Mariana Calvo is a writer, photographer, and storyteller originally from Mexico City, but currently based in New York City. She graduated from Duke in 2017 with degrees in History and Public Policy. During her time at Duke, she did extensive research on how violence and displacement uniquely affect indigenous communities on the US-Mexico border, in Guatemala, and in the Boston area. Upon graduation, she received the Benenson Award in the Art Award to do a multimedia project titled “Cocaine: How the Movement of a Drug Moved Millions” in Medellin, Colombia. While in Colombia, she photographed and interviewed dozens of survivors of the conflict in Medellin and in the communities they were displaced from. In November of 2018, she returned to Colombia to work as a freelance journalist and photographer for Colombia Reports, a local media outlet to cover mass displacement caused by the technical failures at Colombia’s largest dam, the rise of activist murders, and the impacts of the cocaine trade on civilian populations. She has since published a series of articles on the Mexican community in New York City for Roads & Kingdoms.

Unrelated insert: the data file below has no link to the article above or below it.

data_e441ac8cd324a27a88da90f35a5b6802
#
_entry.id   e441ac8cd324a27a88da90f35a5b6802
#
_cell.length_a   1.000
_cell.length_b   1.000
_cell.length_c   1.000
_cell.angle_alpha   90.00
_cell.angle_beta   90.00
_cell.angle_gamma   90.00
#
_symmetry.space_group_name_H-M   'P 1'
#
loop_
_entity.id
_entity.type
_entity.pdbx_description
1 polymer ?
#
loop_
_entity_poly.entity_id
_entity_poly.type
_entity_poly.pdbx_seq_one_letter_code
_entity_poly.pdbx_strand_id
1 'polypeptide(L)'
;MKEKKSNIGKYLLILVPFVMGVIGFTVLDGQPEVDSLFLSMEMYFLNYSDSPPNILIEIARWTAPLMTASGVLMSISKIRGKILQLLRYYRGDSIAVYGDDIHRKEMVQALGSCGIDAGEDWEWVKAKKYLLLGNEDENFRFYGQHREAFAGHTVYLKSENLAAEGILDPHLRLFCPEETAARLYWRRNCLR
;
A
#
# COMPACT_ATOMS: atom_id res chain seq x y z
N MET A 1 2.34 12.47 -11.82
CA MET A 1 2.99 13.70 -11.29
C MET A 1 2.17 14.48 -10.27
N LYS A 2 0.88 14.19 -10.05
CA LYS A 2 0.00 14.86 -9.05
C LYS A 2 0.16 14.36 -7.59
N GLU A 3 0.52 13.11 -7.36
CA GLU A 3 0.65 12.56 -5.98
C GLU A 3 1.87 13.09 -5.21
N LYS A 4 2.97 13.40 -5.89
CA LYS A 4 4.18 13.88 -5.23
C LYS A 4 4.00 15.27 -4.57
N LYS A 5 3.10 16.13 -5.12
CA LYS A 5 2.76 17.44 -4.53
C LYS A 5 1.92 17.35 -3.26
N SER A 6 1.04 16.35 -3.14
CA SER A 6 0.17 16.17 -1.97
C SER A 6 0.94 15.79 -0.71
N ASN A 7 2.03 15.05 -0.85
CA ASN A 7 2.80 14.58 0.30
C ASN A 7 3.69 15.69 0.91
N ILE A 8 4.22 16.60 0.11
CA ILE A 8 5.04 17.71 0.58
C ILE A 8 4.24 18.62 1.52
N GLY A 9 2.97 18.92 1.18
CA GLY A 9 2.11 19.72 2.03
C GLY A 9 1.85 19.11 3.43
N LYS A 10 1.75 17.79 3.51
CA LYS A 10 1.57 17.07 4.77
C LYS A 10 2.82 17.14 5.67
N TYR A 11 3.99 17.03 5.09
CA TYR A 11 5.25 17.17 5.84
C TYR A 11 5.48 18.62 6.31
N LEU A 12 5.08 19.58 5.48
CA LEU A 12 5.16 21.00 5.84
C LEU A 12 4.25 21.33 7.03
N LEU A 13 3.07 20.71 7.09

To support her freelance work, Mariana works as speechwriter and staffer at the Mexican Consulate in New York City where she helps shed light on the challenges faced by her community at a time of great anti-immigrant sentiment. She is fascinated by stories and how they can be used as a vehicle for social change. As a Hine Fellow Mariana plans to continue her work as a researcher, oral historian and writer as well as to work in photography and audio.
Mariana will be working with Brooklyn Workforce Innovations.
Her work can be found at: www.marianacalvoboullosa.com